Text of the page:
This unwillingness to learn accounts for many of his mistakes. Kerry first made his name in 1971 by testifying to the Senate Foreign Relations Committee about alleged American war crimes in Vietnam, which investigators later found to be mostly unverifiable or outright falsehoods. He had nonetheless established himself in the antiwar movement and became a famous Cold War dove. He ran for Senate promising to undo the Reagan defense buildup, and the Associated Press reported that he viewed Nicaraguan dictator Daniel Ortega "as a misunderstood democrat rather than a Marxist autocrat."

When the Cold War ended and humanitarian hawkishness became more popular among Democrats, Kerry changed his tune. He voted against the first Gulf War, but then supported the Kosovo intervention. Despite his lack of legislative accomplishments, he won the Democratic nomination for president in 2004. During the campaign, he admitted some of his earlier views were "ill advised, and I think some of them are stupid." But many of his subsequent positions were just as bad: He voted in favor of invading Iraq, then against funding for the war and reconstruction. When the war went poorly, he promised to somehow create new allies to occupy Iraq while his campaign surrogates criticized Australia for… fighting in Iraq.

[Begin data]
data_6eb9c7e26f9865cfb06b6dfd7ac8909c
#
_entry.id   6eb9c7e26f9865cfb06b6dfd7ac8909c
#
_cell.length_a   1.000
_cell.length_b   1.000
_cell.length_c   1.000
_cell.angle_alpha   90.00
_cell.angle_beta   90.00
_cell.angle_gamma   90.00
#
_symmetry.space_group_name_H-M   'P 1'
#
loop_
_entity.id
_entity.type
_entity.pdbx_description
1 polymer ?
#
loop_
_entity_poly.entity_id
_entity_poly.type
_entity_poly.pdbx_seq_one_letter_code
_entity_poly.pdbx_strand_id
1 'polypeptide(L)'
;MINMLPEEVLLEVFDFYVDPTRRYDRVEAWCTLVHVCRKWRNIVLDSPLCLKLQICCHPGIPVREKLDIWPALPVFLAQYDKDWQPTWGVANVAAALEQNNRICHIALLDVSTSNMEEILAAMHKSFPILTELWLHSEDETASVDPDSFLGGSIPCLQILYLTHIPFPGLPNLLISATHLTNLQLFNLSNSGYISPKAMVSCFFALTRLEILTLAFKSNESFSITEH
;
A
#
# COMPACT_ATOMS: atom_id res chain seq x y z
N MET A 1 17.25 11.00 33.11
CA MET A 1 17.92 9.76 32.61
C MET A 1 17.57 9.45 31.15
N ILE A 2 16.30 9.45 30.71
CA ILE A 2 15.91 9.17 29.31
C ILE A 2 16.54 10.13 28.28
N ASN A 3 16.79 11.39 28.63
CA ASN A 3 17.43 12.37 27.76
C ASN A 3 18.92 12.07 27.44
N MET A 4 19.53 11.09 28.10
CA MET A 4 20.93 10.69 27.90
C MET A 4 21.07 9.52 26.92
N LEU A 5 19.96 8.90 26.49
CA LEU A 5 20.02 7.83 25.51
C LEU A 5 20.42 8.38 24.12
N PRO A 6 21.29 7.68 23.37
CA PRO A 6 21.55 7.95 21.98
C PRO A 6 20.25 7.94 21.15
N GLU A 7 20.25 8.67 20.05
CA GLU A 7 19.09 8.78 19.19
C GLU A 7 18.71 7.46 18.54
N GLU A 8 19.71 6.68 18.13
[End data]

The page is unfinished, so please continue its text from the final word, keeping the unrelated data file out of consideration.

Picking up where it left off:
Kerry continued to misjudge unfriendly dictators too. As he saw it, everyone wants "to be valued for who they are and understood for where they come from and what their life is about," and negotiations went better when they "have a sense that you know what they're about." During Barack Obama's first term, Kerry tried to rehabilitate Syria's murderous Bashar al-Assad, reminiscing in 2015 that "I had an impression that this guy had serious business plans" and "wanted to change."